Medina Charter’s Important Contribution
Constitutionalism or constitutional government is the most well known system of state administration in the world today. Constitutionalism can be briefly described as adherence to the system of constitutional government. It is an ideology founded upon, especially, in a written constitution. Most countries in the world has a written (codified) constitution. Only Britain, New Zealand and Israel have not written their constitutions. States (country) with unwritten (not codified) constitution, have convention (constitutional practice/custom) as their policy and administrative guidelines.
Constitution (written or unwritten) is defined as collection of rules governing a state (country) containing the principles or the system applicable in the state administration. The Constitution also manifests the state ideology and manifestos. The constitution creates the organs of government, that are executive, legislative and judiciary. The constitution gives them powers and limits their powers.
Thus, constitutional rules and principles or the constitutional system must not bestow upon the organs of government unlimited powers. The constitution must limit their powers and make them answerable to the people in all their actions. Thus, a government created by constitutional rules and principles is known as “limited government” or “constitutionalism”. Consequently, one may say that the basic objective of constitutionalism is to limit the powers of the governmental organs.
In manifestation of constitutionalism, the modern theory develops the principles of separation of powers and promulgate the rule of law theory. Briefly, separation of powers indicates there must not be overlapping of powers, membership and institutions among this organs. For instance, a member of legislative must not exercise the power of executive and a member of execution must not exercise the power of a member of judiciary. Separation of powers theory also promotes judicial independence. Nonetheless, separation of powers theory in constitutionalism is not entirely possible in reality, especially in the British model. In reality, the overlapping is unavoidable. Meanwhile, rule of law is a basic concept in constitutionalism theory aiming at preserving and protecting fundamental rights of the people; avoiding abuse of powers and promoting equality and equitable principles.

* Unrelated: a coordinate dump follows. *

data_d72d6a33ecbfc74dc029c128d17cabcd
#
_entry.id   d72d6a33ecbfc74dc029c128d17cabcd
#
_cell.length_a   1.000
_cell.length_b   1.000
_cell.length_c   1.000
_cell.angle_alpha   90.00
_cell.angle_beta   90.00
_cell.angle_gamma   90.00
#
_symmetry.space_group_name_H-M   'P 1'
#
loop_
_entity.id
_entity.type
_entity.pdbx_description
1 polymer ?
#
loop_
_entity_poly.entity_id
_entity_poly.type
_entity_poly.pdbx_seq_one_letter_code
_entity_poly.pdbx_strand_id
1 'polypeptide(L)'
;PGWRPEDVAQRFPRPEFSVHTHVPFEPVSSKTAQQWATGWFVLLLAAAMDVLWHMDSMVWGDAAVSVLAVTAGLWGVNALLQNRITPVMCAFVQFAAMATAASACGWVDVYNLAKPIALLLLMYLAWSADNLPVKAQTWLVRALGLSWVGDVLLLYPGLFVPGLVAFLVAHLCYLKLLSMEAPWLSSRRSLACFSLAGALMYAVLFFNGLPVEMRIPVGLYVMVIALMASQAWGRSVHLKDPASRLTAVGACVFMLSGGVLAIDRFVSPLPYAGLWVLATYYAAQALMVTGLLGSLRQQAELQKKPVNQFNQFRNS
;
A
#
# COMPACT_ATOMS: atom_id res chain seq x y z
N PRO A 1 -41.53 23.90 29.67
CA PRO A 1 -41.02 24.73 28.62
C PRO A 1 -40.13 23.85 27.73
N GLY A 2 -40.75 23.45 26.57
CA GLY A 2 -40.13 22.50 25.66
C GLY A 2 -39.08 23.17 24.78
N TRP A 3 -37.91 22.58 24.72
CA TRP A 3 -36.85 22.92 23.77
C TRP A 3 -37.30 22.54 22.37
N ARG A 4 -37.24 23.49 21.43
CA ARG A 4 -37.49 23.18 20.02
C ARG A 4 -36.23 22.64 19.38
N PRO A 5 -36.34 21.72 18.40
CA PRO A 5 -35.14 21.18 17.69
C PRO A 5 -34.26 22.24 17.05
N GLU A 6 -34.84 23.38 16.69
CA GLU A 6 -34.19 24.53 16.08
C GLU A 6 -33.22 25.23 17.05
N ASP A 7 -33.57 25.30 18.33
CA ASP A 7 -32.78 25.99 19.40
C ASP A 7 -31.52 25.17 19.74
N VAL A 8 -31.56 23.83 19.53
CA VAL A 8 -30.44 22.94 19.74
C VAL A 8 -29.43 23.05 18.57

Madinah Charter can be taken as a model for Constitutionalism or limited government although separation of powers may not be the outstanding elements in the Charter. Madinah Charter does not exactly provide for a total separation of powers, but the values that the Charter introduced was a doctrine of limited powers (of organs or government). In addition, it is obvious in its provisions that Madinah Charter is a Bill of Right of all Madinah inhabitants, disregards of their origins, race, tribes or religion.
Madinah Charter was written and promulgated by Prophet Muhammad for Madinah administration. Professor M. Hamidullah rightly claimed that it was the first written constitution in the world. This claim is uncontested as no other studies has shown of any earlier documented system of state administration having the values of limited government and rule of law. Thus, Madinah Charter can be said as a remarkable contribution to the modern constitutionalism principles which especially trivial in a modern nation state concept having multi-religious and multi-cultural subjects.
In modern sense Madinah Charter formulated a form of constitutionalism principle by acknowledging limited government and preserving, protecting and promoting human rights. It introduced the rule of law principles by upholding the rights and duties of all people and treat them equitably. Madinah Charter empowers the organs of government but at the same time preserved the rights of people within the ambit allowed and, as a matter of responsibility, people are obliged to be loyal to the state.
The Madinah Charter was promulgated for a plural society, recognising the rights and duties of everyone, disregard of their religions and tribes. The Charter is the most outstanding example of a multi-ethnic, multi-religious and multi-cultural constitution introducing the theory of human rights and human duties towards his state. The Charter introduced a model of a nation state acknowledging the powers and the limits of powers of the organs government organs. In this respect, the Madinah Chater is a materialization of the verse in al-Quran which means “O people, We created you from the same male and female and rendered you into distinct peoples and tribes that you may recognize one another. The best of you in the sight of God is the most righteous.”
Prof. Hamidullah rightly stated in his book The First Written Constitution, ” … this new constitution … brought with it very important, and … very revolutionary change and improvement, by providing the people with a central public institution for seeking justice, in place of everyone seeking it with the power of his own hand or, at best, that of his family. This epoch-making innovation … brought an end for all times to the chaos of tribalism and which laid the basis for a wider institution, viz a State.”